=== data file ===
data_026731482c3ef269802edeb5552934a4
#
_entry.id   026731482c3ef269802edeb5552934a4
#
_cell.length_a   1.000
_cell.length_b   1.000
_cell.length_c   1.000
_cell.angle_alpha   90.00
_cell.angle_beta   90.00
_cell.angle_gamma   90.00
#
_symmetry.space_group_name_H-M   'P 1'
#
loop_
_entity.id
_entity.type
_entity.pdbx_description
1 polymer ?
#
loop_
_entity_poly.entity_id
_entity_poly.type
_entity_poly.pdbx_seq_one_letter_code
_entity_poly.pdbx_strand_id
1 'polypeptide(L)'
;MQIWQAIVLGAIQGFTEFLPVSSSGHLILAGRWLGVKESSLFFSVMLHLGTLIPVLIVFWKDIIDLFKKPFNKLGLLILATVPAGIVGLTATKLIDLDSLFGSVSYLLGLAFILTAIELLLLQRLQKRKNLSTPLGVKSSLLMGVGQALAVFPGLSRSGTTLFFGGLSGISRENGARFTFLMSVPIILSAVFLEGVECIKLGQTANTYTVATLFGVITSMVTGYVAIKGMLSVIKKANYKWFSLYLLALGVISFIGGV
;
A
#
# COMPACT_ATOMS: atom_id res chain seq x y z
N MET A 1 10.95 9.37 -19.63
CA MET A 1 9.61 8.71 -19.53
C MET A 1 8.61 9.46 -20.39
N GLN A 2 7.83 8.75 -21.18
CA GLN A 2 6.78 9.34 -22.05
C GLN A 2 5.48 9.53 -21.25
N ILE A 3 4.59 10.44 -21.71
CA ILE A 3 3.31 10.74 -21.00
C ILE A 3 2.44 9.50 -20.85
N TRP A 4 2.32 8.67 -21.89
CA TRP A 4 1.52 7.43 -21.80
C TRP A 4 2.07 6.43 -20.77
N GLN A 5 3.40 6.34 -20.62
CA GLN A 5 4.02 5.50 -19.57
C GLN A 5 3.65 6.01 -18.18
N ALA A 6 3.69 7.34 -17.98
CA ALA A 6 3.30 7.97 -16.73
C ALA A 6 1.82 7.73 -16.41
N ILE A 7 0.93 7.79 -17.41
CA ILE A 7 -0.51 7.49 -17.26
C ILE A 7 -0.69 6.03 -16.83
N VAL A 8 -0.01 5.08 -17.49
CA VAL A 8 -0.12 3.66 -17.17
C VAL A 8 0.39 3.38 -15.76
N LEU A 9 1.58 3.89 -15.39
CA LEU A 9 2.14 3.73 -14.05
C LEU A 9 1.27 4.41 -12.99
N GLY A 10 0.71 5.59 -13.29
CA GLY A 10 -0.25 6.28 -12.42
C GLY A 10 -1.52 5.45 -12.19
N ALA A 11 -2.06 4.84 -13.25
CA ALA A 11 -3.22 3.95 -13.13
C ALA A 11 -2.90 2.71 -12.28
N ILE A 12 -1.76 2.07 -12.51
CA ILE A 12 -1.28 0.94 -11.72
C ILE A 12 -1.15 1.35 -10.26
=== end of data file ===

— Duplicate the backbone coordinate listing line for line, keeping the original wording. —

data_026731482c3ef269802edeb5552934a4
#
_entry.id   026731482c3ef269802edeb5552934a4
#
_cell.length_a   1.000
_cell.length_b   1.000
_cell.length_c   1.000
_cell.angle_alpha   90.00
_cell.angle_beta   90.00
_cell.angle_gamma   90.00
#
_symmetry.space_group_name_H-M   'P 1'
#
loop_
_entity.id
_entity.type
_entity.pdbx_description
1 polymer ?
#
loop_
_entity_poly.entity_id
_entity_poly.type
_entity_poly.pdbx_seq_one_letter_code
_entity_poly.pdbx_strand_id
1 'polypeptide(L)'
;MQIWQAIVLGAIQGFTEFLPVSSSGHLILAGRWLGVKESSLFFSVMLHLGTLIPVLIVFWKDIIDLFKKPFNKLGLLILATVPAGIVGLTATKLIDLDSLFGSVSYLLGLAFILTAIELLLLQRLQKRKNLSTPLGVKSSLLMGVGQALAVFPGLSRSGTTLFFGGLSGISRENGARFTFLMSVPIILSAVFLEGVECIKLGQTANTYTVATLFGVITSMVTGYVAIKGMLSVIKKANYKWFSLYLLALGVISFIGGV
;
A
#
# COMPACT_ATOMS: atom_id res chain seq x y z
N MET A 1 10.95 9.37 -19.63
CA MET A 1 9.61 8.71 -19.53
C MET A 1 8.61 9.46 -20.39
N GLN A 2 7.83 8.75 -21.18
CA GLN A 2 6.78 9.34 -22.05
C GLN A 2 5.48 9.53 -21.25
N ILE A 3 4.59 10.44 -21.71
CA ILE A 3 3.31 10.74 -21.00
C ILE A 3 2.44 9.50 -20.85
N TRP A 4 2.32 8.67 -21.89
CA TRP A 4 1.52 7.43 -21.80
C TRP A 4 2.07 6.43 -20.77
N GLN A 5 3.40 6.34 -20.62
CA GLN A 5 4.02 5.50 -19.57
C GLN A 5 3.65 6.01 -18.18
N ALA A 6 3.69 7.34 -17.98
CA ALA A 6 3.30 7.97 -16.73
C ALA A 6 1.82 7.73 -16.41
N ILE A 7 0.93 7.79 -17.41
CA ILE A 7 -0.51 7.49 -17.26
C ILE A 7 -0.69 6.03 -16.83
N VAL A 8 -0.01 5.08 -17.49
CA VAL A 8 -0.12 3.66 -17.17
C VAL A 8 0.39 3.38 -15.76
N LEU A 9 1.58 3.89 -15.39
CA LEU A 9 2.14 3.73 -14.05
C LEU A 9 1.27 4.41 -12.99
N GLY A 10 0.71 5.59 -13.29
CA GLY A 10 -0.25 6.28 -12.42
C GLY A 10 -1.52 5.45 -12.19
N ALA A 11 -2.06 4.84 -13.25
CA ALA A 11 -3.22 3.95 -13.13
C ALA A 11 -2.90 2.71 -12.28
N ILE A 12 -1.76 2.07 -12.51
CA ILE A 12 -1.28 0.94 -11.72
C ILE A 12 -1.15 1.35 -10.26